A Canadian internet provider appears to have caused World of Warcraft players to fall victim to its attempts to target peer-to-peer filesharing. Rogers Communications says the effect was unintentional and has offered a workaround.
The case is a classic example of mixing up the medium and the message: while there’s little dispute that most p2p use is for copyrighted materials, it’s not inherently illegal, hence the traditional cry of “what about my Linux distro?” whenever an ISP targets the technology.
It recently emerged that Rogers customers were finding gameplay noticeably affected while using World of Warcraft, prompting speculation that the cable provider was intentionally targeting the game. Rogers then clarified by saying peer-to-peer filesharing was the issue. That initially caused confusion until it was revealed that World of Warcraft creator Blizzard now uses p2p technology to deliver updates to the game during play.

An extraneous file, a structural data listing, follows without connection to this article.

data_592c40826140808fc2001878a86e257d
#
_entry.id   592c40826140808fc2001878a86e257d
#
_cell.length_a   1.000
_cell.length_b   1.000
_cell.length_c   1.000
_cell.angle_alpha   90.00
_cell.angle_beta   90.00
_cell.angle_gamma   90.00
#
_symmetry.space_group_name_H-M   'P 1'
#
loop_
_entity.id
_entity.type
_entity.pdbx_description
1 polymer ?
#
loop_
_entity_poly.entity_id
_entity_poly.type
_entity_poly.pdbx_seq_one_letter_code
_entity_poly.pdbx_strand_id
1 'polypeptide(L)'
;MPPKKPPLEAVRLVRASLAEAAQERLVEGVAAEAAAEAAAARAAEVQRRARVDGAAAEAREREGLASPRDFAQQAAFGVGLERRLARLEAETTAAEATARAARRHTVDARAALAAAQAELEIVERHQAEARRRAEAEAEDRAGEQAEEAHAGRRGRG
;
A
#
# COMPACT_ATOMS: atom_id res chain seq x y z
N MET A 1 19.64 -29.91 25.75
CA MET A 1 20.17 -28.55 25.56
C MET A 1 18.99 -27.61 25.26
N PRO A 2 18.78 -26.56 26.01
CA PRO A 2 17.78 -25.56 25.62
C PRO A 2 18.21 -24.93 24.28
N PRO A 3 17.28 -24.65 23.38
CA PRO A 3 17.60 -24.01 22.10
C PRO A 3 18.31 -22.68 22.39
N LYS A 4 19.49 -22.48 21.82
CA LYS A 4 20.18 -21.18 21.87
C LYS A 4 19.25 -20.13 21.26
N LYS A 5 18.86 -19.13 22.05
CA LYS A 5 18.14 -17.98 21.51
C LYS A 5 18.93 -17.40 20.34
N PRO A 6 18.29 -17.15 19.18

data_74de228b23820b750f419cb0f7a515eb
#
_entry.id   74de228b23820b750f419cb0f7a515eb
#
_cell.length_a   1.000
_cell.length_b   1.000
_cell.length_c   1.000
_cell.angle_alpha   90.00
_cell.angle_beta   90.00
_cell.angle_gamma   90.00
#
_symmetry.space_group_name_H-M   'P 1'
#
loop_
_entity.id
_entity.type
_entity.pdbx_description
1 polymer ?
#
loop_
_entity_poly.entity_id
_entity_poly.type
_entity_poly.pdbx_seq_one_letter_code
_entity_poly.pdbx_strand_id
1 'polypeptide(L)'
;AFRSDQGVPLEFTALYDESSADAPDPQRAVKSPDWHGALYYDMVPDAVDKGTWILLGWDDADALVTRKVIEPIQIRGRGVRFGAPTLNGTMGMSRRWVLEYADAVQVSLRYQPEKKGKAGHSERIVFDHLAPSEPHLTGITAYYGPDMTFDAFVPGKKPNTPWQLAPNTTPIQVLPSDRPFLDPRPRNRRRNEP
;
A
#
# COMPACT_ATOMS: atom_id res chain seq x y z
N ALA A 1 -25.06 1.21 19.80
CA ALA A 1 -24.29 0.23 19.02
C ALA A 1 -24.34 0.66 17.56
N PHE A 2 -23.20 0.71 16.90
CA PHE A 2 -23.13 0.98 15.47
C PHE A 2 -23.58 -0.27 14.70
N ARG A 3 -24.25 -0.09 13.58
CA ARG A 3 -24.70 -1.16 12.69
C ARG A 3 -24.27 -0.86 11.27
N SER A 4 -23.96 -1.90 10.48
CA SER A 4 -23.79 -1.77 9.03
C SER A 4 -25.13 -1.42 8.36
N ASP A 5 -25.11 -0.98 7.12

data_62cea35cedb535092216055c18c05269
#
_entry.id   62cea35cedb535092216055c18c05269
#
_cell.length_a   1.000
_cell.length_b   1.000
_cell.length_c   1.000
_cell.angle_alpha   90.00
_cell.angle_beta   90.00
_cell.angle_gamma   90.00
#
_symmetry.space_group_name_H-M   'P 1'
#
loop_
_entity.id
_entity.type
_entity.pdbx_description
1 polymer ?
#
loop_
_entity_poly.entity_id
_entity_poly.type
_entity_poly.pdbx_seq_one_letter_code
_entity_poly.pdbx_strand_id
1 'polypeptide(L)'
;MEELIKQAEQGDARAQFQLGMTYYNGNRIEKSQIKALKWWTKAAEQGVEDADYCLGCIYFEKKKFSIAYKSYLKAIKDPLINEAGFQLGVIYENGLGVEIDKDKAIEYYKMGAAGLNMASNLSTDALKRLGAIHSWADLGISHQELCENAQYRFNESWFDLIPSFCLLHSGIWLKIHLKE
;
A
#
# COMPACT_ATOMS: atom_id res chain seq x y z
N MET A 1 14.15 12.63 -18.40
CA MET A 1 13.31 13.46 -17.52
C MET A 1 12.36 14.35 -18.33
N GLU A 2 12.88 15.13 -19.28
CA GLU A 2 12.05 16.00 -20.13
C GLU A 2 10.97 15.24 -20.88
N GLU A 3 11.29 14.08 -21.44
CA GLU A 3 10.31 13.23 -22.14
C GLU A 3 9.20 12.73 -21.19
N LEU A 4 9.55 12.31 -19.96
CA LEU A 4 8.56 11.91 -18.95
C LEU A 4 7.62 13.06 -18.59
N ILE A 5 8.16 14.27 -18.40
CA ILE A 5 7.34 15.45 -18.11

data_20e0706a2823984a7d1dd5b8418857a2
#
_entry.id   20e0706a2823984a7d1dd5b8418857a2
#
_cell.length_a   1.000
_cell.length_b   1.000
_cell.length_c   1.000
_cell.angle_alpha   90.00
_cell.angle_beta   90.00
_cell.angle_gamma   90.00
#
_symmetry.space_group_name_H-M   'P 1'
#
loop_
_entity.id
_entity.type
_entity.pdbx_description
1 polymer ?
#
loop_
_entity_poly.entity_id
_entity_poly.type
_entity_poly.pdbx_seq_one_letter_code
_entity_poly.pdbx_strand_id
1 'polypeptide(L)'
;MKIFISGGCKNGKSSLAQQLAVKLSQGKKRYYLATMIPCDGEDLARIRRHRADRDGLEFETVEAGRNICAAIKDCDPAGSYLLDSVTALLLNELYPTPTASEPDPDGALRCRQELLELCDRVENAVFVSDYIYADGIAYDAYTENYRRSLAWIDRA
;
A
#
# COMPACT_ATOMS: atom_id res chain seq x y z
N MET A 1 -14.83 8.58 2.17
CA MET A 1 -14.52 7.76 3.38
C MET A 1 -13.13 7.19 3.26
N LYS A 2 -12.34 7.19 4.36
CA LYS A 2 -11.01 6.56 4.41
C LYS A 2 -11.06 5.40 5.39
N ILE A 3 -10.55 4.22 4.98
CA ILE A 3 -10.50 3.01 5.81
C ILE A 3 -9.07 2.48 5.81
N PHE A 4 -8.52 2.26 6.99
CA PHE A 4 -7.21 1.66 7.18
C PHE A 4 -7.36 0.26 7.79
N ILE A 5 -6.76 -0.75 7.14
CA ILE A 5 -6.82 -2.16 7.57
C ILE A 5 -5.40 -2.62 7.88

It’s important to note that while Rogers has referred to “traffic management equipment”, it hasn’t specifically said it is throttling peer-to-peer traffic. Instead it says there is a specific problem that occurs when both World of Warcraft and a peer-to-peer service (whether in the game or an external application) are running.
Rogers therefore recommends “you turn off the peer to peer setting within the WoW game and ensure no other P2P file sharing applications are running while playing WoW. WoW does use P2P for software updates, but with this setting changed you should continue to automatically receive software updates through other methods.”
It appears that if users switch off the p2p update setting (which is found at View > Preferences > Enable Peer-to-Peer Transfer.), they’ll revert to having to wait for an update to download in full before being able to start a gaming session.
Rogers also notes the problem is only temporary: it’s looking for a resolution as soon as possible, but also notes an update in June should address the problems.